Mauskopf J, Gharaibeh M, Wamble D, Collier DH, Stolshek BS, Matteson EL. Simulating population disability outcomes for alternative treatment pathways in patients with active rheumatoid arthritis. Poster presented at the 2018 ACR/ARHP Annual Meeting; October 22, 2018. Chicago, IL. [abstract] Arthritis Rheumatol. 2018 Sep; 70(S9):1687-8. doi: 10.1002/art.40700.


BACKGROUND/PURPOSE: Many drug treatment options are available in the United States for people diagnosed with RA, including conventional DMARDs (cDMARDs), biologic DMARDs (bDMARDs), NSAIDs, and glucocorticoids. Treatments used for each patient over their remaining lifetime depend on effectiveness, side effects, tolerability, and financial factors. Because of the wide range of possible treatment pathways, observational data on the impact of different treatment pathways on disability from RA are limited. In this study, we developed a simple modeling approach using published data to simulate the impact on RA disability of different treatment pathways.

METHODS: We performed a targeted literature review to identify estimates of the rate of change in HAQ disability (HAQ) scores over time for patients with moderate to severe RA on different treatment regimens. We developed a spreadsheet model to estimate individual and population outcomes for two categories of drug regimens: a) bDMARDs and b) cDMARDs, NSAIDs or glucocorticoids (non-biologics). We estimated outcomes for the following treatment pathways: 1) non-biologics for remaining lifetime, 2) bDMARDs for remaining lifetime, 3) bDMARDs until age 65 years then either 100% or 80% switching to non-biologics and the rest staying on bDMARDs. We assumed that, if one drug regimen was not successful, the patient would switch to another regimen in the same category. Inputs in the model included age, HAQ score at initiation of treatment, sex, and relative risk of mortality by HAQ score. The model estimated outcomes for patients using each treatment pathway, allowing a new cohort of 1,000 patients to enter treatment each year. The primary model outcomes were: expected population distribution of mild, moderate, or severe disability; population mean HAQ score; and patient life expectancy.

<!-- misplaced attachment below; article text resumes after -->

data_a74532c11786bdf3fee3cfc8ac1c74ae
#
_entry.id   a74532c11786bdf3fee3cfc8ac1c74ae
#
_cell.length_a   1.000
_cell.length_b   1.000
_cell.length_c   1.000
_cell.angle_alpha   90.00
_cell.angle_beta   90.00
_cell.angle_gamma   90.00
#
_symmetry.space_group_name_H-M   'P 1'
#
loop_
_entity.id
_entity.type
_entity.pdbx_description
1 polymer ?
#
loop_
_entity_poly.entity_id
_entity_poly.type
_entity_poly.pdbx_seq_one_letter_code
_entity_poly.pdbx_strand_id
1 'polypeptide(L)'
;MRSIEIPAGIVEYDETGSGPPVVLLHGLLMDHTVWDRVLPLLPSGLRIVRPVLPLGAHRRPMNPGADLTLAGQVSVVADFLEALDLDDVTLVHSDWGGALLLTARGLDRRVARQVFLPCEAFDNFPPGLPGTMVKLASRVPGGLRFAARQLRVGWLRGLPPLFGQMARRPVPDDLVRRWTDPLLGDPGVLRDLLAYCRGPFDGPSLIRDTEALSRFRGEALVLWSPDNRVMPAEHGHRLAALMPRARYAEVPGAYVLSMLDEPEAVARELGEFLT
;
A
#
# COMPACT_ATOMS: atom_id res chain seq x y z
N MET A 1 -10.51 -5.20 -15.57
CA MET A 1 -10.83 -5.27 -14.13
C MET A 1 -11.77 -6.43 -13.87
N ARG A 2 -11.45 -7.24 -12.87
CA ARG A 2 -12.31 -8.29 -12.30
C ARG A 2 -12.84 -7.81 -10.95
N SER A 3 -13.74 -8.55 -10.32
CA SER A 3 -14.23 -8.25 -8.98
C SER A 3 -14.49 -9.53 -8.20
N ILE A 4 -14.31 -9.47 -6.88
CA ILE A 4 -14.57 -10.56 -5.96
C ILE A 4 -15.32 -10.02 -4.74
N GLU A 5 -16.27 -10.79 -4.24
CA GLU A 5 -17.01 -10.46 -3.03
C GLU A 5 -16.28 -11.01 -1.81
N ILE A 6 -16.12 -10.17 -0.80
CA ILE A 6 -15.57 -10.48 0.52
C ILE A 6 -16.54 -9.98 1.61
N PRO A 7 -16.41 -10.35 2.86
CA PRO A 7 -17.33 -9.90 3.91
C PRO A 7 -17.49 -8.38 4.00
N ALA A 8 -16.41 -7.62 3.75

RESULTS: We modeled a cohort of 1,000 people aged 56 with moderate to severe arthritis (mean HAQ 1.2) initiating treatment each year. Based on clinical trial and observational data, we assumed for the first year a decrease in the mean HAQ of ~0.2 for non-biologics and ~0.6 for biologics. For subsequent years, we assumed an annual change in HAQ of +0.002 at ages < 65 years and +0.027 at ages 65+ years for non-biologics and of -0.009 at ages < 65 years and +0.016 at ages 65+ years for bDMARDs. For each simulated treatment pathway, the figure presents an expected RA population distribution of disability severity. Mean population HAQ scores ranged from 1.10 (non-biologics) to 0.70 (bDMARDs), and individual life expectancy ranged from 22.11 years (non-biologics) to 24.11 years (bDMARDs). Results were sensitive to starting age and HAQ range.

CONCLUSIONS: Based on the assumed HAQ progression rates, more RA patients would have mild disability and fewer severe disability, the mean population HAQ scores would be lower, and life expectancy greater when bDMARD treatment regimens are included in the treatment pathway. The simulation model can be used to estimate additional population outcomes including costs and health care resource use.

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